Sir John and Marie sat in the drawing room of their house. Sir John seemed quite animated and was glancing from time to time out of the front window whilst Marie was working on some crochet. Eventually he made a contented sound and sat back. A few moment later there was a knock at the drawing room door and it swung open. Sir John sprang up.
“Well, gentlemen, I have had some success,” he proclaimed as the maid came in, alone. She looked a little non-plussed at Sir John.
“Tea, Sir Jenkins?” she asked.
“Was there nobody at the door?” asked Sir John. There was a knocking sound just then from the external door. The maid headed to the sound and Sir John sat down again. As the drawing room door swung open, he jumped up again.
“Well, gentlemen, I have had … ” he started then saw the maid was alone.
“Two gentlemen to see you, sir,” she said. “Two gentlemen of the constabulary. Again. Should I let them in?”
“Yes, yes, of course,” said Sir John. He sat down again and fidgeted a bit. Marie patted him gently on the knee. The two detectives, Symonds and Dawlish, entered the room with the maid behind.
“I believe you have had some success?” said Dawlish, the older man, as he was entering the room. Sir John sprang up, opened his mouth and then shut it again.
“Well, yes,” Sir John said, looking crestfallen. “How do you know?”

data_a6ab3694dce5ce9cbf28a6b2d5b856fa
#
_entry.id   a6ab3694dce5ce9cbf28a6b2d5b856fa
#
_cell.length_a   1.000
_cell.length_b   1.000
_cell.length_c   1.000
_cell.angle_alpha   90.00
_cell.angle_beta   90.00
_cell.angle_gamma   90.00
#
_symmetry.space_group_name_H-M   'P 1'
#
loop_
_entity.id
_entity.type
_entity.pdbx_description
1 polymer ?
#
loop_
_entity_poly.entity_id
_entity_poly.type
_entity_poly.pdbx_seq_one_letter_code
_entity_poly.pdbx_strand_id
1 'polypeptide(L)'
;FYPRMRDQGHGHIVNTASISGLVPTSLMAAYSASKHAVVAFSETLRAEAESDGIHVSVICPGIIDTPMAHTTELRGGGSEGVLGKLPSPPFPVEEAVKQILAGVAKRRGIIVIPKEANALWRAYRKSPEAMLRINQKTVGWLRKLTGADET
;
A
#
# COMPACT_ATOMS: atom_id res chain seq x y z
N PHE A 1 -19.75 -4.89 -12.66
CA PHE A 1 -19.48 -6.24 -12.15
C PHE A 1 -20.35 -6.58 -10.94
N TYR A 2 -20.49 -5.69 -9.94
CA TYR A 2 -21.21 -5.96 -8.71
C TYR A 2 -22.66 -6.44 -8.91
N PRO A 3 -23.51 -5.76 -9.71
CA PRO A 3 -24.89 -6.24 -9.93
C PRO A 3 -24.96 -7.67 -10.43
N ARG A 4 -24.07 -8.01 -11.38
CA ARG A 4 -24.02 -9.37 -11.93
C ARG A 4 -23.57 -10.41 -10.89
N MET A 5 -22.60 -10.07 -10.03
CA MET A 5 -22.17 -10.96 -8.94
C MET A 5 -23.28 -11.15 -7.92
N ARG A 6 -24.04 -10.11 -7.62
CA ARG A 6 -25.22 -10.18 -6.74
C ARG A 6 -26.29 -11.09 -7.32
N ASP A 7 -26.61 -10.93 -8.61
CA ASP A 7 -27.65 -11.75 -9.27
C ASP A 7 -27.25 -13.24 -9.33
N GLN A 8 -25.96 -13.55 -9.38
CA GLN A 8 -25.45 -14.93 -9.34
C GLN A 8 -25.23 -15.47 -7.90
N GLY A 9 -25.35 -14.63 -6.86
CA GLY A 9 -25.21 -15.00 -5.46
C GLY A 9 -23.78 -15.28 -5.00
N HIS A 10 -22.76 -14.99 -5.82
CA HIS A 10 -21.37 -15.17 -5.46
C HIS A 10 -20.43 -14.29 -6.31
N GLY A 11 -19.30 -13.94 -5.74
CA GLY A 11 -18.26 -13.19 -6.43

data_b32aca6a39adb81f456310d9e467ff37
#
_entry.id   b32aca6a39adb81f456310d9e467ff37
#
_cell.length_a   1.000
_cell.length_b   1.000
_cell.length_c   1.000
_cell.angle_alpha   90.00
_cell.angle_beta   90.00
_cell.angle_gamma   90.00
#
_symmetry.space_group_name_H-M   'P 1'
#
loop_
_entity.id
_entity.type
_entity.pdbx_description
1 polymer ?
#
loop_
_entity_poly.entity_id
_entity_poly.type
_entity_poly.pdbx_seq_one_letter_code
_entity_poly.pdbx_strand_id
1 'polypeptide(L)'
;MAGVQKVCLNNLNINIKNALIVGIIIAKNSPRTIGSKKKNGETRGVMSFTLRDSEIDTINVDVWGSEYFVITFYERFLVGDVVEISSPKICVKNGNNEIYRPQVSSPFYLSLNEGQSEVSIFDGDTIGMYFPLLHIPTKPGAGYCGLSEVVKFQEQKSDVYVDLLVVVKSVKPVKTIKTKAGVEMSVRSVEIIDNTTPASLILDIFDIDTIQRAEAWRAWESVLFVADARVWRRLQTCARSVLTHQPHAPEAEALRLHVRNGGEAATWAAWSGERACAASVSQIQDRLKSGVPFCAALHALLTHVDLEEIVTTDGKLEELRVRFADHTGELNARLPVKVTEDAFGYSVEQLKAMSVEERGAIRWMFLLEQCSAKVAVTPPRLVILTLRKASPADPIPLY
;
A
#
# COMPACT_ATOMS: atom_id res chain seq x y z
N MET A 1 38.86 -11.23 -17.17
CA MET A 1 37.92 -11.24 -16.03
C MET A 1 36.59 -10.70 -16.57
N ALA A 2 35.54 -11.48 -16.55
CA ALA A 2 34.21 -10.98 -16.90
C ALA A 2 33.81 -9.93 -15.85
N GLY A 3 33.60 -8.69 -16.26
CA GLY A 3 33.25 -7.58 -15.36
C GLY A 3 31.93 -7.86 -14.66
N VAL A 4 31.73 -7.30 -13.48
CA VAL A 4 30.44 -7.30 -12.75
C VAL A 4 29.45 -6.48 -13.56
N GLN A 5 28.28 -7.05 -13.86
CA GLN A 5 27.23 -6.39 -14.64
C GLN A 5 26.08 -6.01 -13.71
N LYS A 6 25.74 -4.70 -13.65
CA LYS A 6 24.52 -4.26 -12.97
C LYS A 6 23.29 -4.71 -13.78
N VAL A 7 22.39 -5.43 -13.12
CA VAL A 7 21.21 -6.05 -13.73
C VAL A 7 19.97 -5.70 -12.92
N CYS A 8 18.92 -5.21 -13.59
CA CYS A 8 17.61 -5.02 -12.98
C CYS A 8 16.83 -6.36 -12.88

“We are policemen,” said Symonds, “it is our job to know things.”
The maid made a squeaking sort of noise and then quickly left the room.
“Well,” said Sir John, “I believe I have located the fiend. We have, sirs, an address. I suggest we go straight there and apprehend the fellow.”
“May we sit?” asked Dawlish.
“There’s no time to lose!” said Sir John.
“It’s daylight Sir John,” said Symonds. “The swine isn’t going anywhere.”
Sir John sat down looking defeated, and the other two men took it as their cue to sit.
“They are right, mon cher,” said Marie. “From the research I did these creatures can’t move in daylight. It burns their skin. They are also vulnerable to holy water and crucifixes. And the only way to kill them is to drive a stake through their heart.”
Dawlish’s mustache wobbled in appreciation.
“Excellent work, Mrs Jennings,” he said. “Then we shall need those items. Symonds, can you get those?”
“Most certainly,” said Symonds.
“Sir John, if you can furnish me with the address, I can post a constable outside to make sure there is no movement in or out,” said Dawlish.
“What can I do?” asked Sir John, handing over the paper.
“Prepare yourself, sir. I believe we may need your special skills. You will accompany us when we apprehend the villain,” answered Dawlish.
“How marvellous!” said Sir John. He sat back in his chair.
“Detective Dawlish,” said Marie, “do you really believe it is necessary for my husband to be there?”
“Have no fear, madam,” said Dawlish. “We shall keep your husband out of harm’s way. Our men will go in first. I guarantee that Sir John will come to no harm.”
“See, Marie,” said Sir John, “it’s like I said to you, there’s nothing to be worried about.”
Marie saw his hand was shaking a little.
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